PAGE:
The first time I stood in a wine store and saw a label advertising “aged in bourbon barrels,” I just thought, “Why?”

Don’t get me wrong. I like bourbon. And, of course, I love wine. But to me they seemed like the points of the compass for Rudyard Kipling. “Never the twain shall meet.” Yet there on the shelves were cabernet sauvignon aged in bourbon barrels, merlot in rum barrels, even sauvignon blanc in tequila barrels. I kept asking why.

For physician Robert Young the answer was the Kentucky Derby. Young is a Kentucky native and the founder of Bending Branch Winery in Texas. When he planned his first Derby Extravaganza at the winery, to bring a little celebration of Kentucky bourbon country to Texas, he had a problem. Texas law doesn’t allow wineries to serve booze, and what’s a Derby party without mint juleps?

Young speaks in a deep Southern drawl, with frequent asides interrupting his train of thought, but a good storyteller’s knack for getting back to the point. In a telephone interview, he never referred to his homeland as Kentucky — it was always “Kentucky bourbon country.” I asked him how he first used bourbon barrels with wine.

“I was in a dilemma about how we were going to serve mint juleps at our Derby party, since winery laws here don’t allow you to serve hard liquor,” he explained. “So I got this barrel from a premium Kentucky distillery — I’m not at liberty to let you know where we get them, but I’ll tell you it’s some of the finest Kentucky bourbon made. So we put some of our sturdiest white wine, called picpoul blanc, in the barrel and tasted it every day. And on the 11th day, it was the most magical combination of picpoul and bourbon. So we pulled it out and made mint juleps out of it. We have made that wine every year for 10 years now.”

Skip ahead a few years.

“We noticed some wineries out on the West Coast were making reds with bourbon barrels, and that stimulated me to try it,” he explained. “So I went to Total Wine and bought all the ones I could find and tasted them.” Pause. “A lot of them were sweet.”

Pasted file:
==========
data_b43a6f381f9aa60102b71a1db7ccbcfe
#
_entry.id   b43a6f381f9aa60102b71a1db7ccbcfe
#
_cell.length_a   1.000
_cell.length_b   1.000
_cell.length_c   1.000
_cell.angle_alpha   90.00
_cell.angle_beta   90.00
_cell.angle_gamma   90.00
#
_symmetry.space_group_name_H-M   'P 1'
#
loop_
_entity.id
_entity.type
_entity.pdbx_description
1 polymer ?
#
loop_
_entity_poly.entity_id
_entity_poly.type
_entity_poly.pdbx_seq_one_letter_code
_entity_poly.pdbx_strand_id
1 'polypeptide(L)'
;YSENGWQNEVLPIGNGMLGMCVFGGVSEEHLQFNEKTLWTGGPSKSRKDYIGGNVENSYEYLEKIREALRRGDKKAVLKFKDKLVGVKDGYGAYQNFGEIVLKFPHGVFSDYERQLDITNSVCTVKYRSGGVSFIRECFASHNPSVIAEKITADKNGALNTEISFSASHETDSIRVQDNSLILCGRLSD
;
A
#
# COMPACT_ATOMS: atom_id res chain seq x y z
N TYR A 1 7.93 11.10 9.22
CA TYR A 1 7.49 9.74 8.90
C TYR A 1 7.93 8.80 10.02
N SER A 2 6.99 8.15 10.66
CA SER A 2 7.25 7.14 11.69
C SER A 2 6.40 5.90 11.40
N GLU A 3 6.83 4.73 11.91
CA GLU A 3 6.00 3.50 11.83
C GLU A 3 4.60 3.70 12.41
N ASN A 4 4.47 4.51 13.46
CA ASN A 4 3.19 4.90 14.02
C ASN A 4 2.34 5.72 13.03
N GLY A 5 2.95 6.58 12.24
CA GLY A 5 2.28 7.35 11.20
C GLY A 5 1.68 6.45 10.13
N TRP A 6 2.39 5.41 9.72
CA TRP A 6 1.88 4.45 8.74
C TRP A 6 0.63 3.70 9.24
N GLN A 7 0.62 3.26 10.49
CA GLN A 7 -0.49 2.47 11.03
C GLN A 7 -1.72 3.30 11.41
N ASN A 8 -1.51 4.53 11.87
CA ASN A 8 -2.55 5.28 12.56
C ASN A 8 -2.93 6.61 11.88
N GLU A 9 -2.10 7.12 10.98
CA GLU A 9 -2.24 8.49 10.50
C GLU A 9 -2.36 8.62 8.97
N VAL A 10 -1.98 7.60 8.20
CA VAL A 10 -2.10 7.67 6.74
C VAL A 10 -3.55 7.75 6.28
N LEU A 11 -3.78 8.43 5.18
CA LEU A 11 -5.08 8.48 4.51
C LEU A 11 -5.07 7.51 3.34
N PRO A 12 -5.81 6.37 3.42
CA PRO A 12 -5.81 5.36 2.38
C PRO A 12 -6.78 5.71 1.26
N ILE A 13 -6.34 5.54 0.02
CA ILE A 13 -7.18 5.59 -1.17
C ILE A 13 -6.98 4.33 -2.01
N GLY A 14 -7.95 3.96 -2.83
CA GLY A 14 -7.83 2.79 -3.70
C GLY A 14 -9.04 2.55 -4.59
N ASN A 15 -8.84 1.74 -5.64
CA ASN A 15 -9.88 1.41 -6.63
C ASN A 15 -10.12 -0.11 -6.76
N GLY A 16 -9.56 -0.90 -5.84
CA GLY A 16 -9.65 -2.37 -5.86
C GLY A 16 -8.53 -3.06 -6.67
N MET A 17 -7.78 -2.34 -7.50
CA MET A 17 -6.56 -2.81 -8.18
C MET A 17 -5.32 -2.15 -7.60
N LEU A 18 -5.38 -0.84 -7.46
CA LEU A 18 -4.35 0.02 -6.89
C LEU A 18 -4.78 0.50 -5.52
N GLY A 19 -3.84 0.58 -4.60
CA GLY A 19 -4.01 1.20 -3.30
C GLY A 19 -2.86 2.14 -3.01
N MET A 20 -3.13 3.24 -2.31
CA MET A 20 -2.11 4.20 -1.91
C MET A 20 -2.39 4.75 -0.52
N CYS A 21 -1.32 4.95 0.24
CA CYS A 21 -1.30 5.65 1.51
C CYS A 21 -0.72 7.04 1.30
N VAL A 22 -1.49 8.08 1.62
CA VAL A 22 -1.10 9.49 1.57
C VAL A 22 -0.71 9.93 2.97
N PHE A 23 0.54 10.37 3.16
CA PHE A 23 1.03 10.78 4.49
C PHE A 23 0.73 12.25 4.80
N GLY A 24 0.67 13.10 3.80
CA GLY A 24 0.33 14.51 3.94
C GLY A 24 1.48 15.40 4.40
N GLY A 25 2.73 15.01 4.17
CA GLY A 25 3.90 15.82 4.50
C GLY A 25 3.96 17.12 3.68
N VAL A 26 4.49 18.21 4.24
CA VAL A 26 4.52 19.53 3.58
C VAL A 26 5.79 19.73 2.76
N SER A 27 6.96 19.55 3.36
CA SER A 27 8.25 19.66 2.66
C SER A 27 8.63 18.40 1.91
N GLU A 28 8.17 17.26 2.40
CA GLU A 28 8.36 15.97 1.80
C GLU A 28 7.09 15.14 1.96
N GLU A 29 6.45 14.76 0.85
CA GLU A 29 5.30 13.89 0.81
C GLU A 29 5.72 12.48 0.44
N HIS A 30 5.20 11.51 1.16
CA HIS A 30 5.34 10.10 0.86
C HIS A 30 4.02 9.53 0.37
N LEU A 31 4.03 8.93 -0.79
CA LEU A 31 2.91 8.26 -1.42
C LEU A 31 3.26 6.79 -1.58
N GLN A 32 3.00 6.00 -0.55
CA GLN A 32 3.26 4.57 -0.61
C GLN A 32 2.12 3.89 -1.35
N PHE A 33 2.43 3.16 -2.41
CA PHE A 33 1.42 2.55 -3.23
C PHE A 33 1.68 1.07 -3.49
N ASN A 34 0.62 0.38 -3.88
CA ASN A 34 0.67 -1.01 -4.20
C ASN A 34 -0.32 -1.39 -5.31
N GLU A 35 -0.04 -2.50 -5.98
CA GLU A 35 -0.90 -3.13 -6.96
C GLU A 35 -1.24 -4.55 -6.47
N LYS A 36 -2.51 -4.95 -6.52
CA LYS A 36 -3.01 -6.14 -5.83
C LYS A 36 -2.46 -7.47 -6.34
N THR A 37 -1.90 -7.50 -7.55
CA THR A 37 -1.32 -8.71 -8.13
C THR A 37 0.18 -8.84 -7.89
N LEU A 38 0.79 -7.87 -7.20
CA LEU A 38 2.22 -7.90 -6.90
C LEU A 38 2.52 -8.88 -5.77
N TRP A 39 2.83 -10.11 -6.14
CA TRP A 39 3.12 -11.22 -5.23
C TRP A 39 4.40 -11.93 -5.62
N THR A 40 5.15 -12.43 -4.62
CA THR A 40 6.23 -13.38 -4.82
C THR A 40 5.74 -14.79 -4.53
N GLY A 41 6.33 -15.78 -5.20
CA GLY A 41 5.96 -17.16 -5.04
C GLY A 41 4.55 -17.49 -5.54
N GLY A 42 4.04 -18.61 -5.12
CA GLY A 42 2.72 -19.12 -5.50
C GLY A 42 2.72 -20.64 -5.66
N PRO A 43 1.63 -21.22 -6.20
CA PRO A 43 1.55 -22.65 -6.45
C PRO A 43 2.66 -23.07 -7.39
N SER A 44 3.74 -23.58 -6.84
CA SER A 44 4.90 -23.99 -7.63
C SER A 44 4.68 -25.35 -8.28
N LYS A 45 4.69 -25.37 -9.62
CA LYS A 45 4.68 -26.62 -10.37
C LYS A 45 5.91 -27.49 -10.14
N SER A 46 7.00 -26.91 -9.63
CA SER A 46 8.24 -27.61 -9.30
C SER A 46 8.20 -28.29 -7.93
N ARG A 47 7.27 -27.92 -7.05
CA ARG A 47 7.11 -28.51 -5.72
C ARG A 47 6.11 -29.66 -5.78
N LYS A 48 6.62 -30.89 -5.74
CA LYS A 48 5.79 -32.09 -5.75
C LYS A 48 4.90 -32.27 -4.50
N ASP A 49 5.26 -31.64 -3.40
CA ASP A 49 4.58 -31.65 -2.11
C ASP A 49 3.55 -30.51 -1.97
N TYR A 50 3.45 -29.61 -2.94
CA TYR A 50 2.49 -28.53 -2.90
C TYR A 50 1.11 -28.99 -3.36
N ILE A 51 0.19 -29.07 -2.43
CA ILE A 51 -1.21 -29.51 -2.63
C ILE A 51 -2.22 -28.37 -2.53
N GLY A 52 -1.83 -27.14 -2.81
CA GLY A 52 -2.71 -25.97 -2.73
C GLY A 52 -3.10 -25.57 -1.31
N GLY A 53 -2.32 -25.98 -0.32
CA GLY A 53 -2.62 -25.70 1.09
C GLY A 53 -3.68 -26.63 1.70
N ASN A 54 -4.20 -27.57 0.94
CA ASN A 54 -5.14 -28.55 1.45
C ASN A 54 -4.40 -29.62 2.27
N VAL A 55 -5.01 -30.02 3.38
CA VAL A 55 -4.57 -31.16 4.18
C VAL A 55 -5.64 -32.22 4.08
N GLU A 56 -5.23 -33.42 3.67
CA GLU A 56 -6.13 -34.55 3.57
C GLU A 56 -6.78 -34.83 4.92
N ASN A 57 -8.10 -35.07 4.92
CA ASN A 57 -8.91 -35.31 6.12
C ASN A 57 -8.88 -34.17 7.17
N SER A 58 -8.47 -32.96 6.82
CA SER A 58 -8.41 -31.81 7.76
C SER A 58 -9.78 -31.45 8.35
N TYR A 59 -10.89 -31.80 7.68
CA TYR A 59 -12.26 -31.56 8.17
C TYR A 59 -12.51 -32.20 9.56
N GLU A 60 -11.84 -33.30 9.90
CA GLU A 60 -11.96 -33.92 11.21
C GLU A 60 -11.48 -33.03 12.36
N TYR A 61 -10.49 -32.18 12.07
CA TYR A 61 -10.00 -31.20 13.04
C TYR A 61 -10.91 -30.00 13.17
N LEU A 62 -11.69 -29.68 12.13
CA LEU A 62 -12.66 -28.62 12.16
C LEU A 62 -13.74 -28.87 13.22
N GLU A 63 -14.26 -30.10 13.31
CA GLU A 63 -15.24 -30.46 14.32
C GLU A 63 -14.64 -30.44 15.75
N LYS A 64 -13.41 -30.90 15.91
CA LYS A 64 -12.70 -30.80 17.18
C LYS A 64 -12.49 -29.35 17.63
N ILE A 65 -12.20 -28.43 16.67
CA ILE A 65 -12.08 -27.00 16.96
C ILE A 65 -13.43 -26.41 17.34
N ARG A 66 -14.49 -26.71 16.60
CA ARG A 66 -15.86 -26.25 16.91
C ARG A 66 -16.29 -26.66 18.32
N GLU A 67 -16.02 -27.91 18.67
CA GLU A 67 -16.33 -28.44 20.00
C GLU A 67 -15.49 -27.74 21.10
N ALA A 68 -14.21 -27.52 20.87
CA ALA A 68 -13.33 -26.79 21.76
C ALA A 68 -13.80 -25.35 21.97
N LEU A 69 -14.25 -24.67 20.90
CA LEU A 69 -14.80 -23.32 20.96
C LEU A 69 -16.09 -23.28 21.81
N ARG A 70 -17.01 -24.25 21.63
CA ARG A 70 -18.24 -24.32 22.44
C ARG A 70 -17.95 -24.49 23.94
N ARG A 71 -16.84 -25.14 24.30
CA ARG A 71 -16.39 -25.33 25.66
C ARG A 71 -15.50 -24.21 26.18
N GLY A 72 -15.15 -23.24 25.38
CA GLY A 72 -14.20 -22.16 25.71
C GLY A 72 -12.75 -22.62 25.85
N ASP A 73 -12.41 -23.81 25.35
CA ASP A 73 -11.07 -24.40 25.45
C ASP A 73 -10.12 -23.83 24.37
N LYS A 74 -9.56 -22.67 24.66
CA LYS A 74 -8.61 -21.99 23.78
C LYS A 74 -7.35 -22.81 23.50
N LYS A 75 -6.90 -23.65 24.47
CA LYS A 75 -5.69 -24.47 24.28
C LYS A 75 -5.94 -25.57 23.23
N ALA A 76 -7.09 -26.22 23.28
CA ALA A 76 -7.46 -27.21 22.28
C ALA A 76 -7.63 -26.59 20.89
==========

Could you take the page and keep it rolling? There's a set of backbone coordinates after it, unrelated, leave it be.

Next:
Young then began aging some tannat, a sturdy red grape best known in wines from southwestern France and Uruguay, for up to four months in bourbon barrels after aging in regular wine barrels. The result was Double Barrel Tannat, which is distributed throughout Texas and online from the winery.

“I chose tannat because in my opinion, if you’re going to age a red wine very long in these barrels, you need a wine that is big and bold enough to stand up to the bourbon,” Young told me. He sends an employee to Kentucky each year to bring several barrels — freshly emptied of bourbon — back to Texas. A nondisclosure agreement keeps him from identifying the distillery, but he said he buys from the same source each year. He made five barrels in 2016, his first vintage with bourbon reds, but doubled that production in 2017 after customers raved.

For Jed Steele, producer of good-value wines from up and down the West Coast, especially in his base in Lake County in California’s North Coast region, the decision to use bourbon barrels was driven by market demand.

“A couple years ago, my distributor in Nashville said red wines aged in bourbon barrels were selling well there, so he asked me to make some for him,” Steele told me. Another distributor in Birmingham, Ala., also expressed interest, and now Steele is making about 1,000 cases a year of the J.T. Steele Special Red Blend. It sells particularly well in the broader bourbon country of the southeast, he said. The blend is based on syrah and zinfandel and is aged for about four months in regular wine barrels and four more in bourbon barrels.

“I’ve been in this business a long time, and I’ve seen fads come and go,” Steele says. “I thought this would fizzle out, but it seems to be gaining steam.”

What do the bourbon barrels give to the wine? “I get caramel and vanilla notes from the bourbon,” Young says. “We don’t want it to taste like bourbon, just to add a bit of complexity.”

The barrels also add alcohol. Steele and Young both acknowledged that the hard liquor seeped into the barrels affects the wine. Ryan Bogle, of Bogle Vineyards, told me his winery experimented with bourbon-barrel aging but decided against it because of the increase in alcohol.